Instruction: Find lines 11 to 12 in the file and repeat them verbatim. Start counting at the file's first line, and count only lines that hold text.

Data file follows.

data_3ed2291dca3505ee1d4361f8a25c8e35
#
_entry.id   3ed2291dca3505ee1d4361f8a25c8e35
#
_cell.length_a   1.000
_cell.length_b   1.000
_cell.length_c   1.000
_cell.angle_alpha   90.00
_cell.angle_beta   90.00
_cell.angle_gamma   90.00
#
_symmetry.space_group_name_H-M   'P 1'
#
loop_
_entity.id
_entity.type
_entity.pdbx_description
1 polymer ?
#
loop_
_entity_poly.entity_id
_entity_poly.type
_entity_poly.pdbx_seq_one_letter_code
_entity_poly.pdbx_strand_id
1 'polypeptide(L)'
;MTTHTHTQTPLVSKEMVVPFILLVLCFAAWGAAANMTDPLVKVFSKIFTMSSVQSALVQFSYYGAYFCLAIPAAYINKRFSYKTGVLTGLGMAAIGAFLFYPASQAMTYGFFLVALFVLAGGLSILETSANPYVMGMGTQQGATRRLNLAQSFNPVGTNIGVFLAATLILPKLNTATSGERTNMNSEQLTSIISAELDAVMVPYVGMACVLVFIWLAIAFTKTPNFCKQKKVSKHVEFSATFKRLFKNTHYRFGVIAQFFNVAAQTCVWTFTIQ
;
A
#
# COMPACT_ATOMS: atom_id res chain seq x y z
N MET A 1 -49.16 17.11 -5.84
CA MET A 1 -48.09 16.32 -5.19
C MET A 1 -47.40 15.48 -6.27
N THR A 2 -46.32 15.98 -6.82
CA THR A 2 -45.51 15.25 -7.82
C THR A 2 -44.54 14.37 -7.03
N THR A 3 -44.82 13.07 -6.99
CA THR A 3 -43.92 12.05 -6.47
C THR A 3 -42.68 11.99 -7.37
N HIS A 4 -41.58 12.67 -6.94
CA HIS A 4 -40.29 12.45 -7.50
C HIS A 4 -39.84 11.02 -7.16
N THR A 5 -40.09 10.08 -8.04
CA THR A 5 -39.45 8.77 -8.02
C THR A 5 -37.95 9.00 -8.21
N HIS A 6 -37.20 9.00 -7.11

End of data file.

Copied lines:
#
_symmetry.space_group_name_H-M   'P 1'